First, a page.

A Tall Ship Tale #43: It’s Yuri Funeral

The series by Paul de Anguera continues.

Clambering over the debris, the sailors peered at the output pipe. “I saw something move in there!” Johann exclaimed. “Did you see something move?”

“Nope, nothing,” his brother Wilhelm responded. “But I think you Musawwarat.” An uneasy thought! But then they looked behind them at Chapter 42 and took courage from the sight of the lion they had killed there. Led by the Bach brothers, the search party strode into the next pipe. Surely the nefarious cryptographer Rita Hentrack and the letter she had stolen could not be much further ahead?

Too bad it turned out to be a bag-pipe! They found themselves trapped in the large, floppy membrane at its outlet. Worse, their struggles attracted unwanted attention. A scimitar slashed through a wall of the bag, and light from the torches of guards shined through the ragged gap.

Sanders left the other sailors, parted the gap and stepped menacingly among the guards. “You don’t know who you’re dealing with!” the towering Unix Kernel thundered. “I am infinitely scaleable! I shall grow into a giant, and I shall pinch your heads like fleas!” Indeed, even as he spoke they could see that he was taking new extents.

But the well-trained guards were ready even for this contingency. Two of them stepped to each side of Kernel Sanders. One intoned “‘A stitch in time saves nine!'” The other added “‘Sin in haste, repent at leisure!'” Wickedly and in unison, they grinned. And Sanders’ shoulders sagged in defeat, for a metacharacter between quotes cannot expand.

Marched into a throne room at spear-point, the sailors gaped at the splendors around them. Here, beneath the crumbling ruins of Musawwarat-es-Sufra, the 3,000-year-old Kingdom of Kush was still very much alive. Meroitic hieroglyphs picked out in jewels glittered from long-fringed tapestries surrounding the onyx throne. Its gold-laden occupant half-rose in startled fury. “Who are these people?” demanded Queen Pharaoh Dei.

The Captain of the guard knelt before her. “Intruders, your highness. And they have terminated your lion!”

“Kill them. Instantly!” With a clatter of hard- edged steel, the guards leveled their spears and drove the interlopers toward a wall.

“Once upon a time, there was a cabinetmaker who…” the First Mate shouted, and then stopped. The guards paused uncertainly.

“Yes?” the Queen prompted. But the First Mate bared his throat submissively, and would say no more.

“Oh, very well then! Let him tell his story,” she said in annoyance. “Then kill them,” she added in an undertone.

“To hear is to obey, O Queen!” The First Mate said, kneeling toward the throne.

Once upon a time there was a cabinetmaker whose poor village had purchased all of the chests and sidetables and samovar cabinets and footstools that they could reasonably be expected to absorb. “Yuri, we are very fond of you, and so please permit us to present you with this real leather suitcase,” the village elders said. “You will go far, and we hope soon!” Yuri took the hint and moved to Salacgriva . He knew that his workmanship was good, and his hopes were high. But not long after he had set up shop, he discovered that another cabinetmaker had moved his family in from Riga and audaciously bought a house right across the street!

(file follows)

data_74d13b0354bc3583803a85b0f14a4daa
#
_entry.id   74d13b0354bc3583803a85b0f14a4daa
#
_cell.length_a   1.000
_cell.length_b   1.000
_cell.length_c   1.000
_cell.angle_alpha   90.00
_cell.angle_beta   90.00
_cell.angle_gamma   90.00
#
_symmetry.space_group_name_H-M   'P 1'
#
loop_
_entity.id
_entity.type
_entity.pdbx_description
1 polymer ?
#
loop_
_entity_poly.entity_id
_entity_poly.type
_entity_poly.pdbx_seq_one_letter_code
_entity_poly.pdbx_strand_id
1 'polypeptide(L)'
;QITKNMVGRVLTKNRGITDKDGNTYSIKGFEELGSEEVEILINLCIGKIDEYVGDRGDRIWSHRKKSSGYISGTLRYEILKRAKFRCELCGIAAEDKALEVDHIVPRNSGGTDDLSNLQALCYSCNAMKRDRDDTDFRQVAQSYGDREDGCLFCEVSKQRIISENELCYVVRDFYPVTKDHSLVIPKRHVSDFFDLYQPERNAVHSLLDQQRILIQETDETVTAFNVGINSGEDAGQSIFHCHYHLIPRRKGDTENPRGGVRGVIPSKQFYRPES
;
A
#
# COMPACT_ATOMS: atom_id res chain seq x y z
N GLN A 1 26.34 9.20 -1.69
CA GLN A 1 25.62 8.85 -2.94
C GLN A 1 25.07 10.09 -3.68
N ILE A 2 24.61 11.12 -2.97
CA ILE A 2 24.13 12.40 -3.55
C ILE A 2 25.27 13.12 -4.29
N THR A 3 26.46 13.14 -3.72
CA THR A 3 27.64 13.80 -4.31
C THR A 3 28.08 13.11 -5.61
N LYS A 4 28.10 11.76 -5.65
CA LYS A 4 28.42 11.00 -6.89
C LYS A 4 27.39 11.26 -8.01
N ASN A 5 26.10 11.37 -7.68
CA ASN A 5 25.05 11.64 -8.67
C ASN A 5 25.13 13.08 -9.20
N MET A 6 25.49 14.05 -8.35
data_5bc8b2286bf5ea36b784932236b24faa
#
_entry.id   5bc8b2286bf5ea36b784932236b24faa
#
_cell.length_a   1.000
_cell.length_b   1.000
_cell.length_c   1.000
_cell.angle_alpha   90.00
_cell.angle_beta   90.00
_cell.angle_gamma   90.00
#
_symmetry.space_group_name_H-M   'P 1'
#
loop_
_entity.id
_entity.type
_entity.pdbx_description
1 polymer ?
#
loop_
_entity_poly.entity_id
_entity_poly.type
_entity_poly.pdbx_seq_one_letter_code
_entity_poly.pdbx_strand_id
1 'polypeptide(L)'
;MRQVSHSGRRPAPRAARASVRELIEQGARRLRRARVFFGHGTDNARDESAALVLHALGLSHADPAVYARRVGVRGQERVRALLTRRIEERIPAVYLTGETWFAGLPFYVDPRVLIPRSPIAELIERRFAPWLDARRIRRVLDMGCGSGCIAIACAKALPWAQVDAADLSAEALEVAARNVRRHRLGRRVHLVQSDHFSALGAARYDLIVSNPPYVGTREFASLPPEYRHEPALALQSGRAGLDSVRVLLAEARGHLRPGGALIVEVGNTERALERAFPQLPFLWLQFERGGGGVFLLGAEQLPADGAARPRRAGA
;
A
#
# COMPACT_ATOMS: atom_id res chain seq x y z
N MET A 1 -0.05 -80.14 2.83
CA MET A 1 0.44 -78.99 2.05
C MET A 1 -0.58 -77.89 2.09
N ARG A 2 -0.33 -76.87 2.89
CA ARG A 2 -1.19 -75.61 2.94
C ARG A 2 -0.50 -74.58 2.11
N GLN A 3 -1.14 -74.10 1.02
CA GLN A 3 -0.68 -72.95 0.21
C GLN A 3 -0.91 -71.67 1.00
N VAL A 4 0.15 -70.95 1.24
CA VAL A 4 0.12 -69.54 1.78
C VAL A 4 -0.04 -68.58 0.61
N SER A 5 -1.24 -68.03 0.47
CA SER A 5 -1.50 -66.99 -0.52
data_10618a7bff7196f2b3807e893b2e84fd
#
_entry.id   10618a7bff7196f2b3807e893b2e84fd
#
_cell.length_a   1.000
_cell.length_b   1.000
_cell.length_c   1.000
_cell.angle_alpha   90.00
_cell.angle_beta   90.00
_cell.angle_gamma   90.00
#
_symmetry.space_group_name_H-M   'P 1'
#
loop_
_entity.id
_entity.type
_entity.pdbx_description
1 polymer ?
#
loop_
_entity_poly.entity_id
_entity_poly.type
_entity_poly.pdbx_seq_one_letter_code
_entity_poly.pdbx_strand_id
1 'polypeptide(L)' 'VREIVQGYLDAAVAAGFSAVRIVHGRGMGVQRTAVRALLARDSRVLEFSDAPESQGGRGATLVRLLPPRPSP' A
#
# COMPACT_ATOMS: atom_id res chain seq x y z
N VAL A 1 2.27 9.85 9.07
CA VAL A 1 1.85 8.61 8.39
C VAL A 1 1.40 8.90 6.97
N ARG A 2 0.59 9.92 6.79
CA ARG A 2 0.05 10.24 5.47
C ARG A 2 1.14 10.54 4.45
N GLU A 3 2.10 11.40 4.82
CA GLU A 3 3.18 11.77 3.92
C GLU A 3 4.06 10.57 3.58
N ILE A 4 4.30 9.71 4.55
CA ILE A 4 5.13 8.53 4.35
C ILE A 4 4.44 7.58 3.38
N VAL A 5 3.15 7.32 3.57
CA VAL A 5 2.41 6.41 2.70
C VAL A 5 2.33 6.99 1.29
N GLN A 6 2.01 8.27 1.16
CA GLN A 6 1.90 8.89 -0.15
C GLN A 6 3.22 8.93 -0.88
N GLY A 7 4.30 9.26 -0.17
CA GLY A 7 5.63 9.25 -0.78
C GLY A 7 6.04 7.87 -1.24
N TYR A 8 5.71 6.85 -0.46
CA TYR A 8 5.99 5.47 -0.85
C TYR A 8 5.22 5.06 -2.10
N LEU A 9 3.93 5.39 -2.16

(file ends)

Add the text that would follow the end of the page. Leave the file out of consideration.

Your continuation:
Yuri very civilly visited the shop of the new fellow, Nikita, whose daughter Natasha received him. She was entrancing, but as she conducted him about the shop the workmanship he saw was quite distressing. The Kurzeme forest surrounding his old village had afforded an ample selection of beautiful lumber. He joined his wood lovingly, aligning each junction so that the grains of the pieces blended harmoniously. But it was plain that Nikita had mastered his craft in big cities. Knots and splits in his inferior wood were merely turned inward or to the back of a cabinet, and he joined the pieces together in a quick and simple way without much thought. Yuri supposed that this was how things were done in Riga and that the poor fellow knew no better. “I will help your father,” he assured Natasha. “We will build wonderful things together! And, perhaps someday, you and I…”

But at that moment, Nikita stormed in the door. “Get away from her, country lout! And never come here again!” he bellowed.

“But I came to welcome you to Salacgriva, and to practice our craft together,” Yuri offered. But peace was not to be. For lack of any better weapon, Nikita snatched off his shoe and pounded it on the bench. “We will bury you!” he shouted. And with that he shooed Yuri right out of the house!

Yuri, quite shaken by this, headed for the neighborhood coffee shop. Nikita left too, but soon returned. Far into the night, lamps blazed within Nikita’s workshop, while those in Yuri’s little home were never even lit.

When Natasha stepped down from her bedroom the next day, she was puzzled to see no new piece in the shop; she had expected a china cabinet or a wardrobe at least, to judge from all the racket her father had made. But there were only a pair of empty sawhorses and some scraps of fresh-sawn wood. Across the street she noticed a black-clad gathering, and was horrified to realize that they were mourners. She ran to the police station and returned with an inspector.

“How can you be sure that your friend Yuri was a victim of foul play?” the police inspector asked. Natasha recounted her father’s threat, and led the officer to the casket. “It is his work!” she exclaimed tearfully. For this, she realized, was what her father had been building in the night.

The inspector withdrew his powerful lens from its special quilted pocket, examined the casket minutely, and nodded sadly when he finished. It was undoubtedly a classic example of….

Riga mortise!

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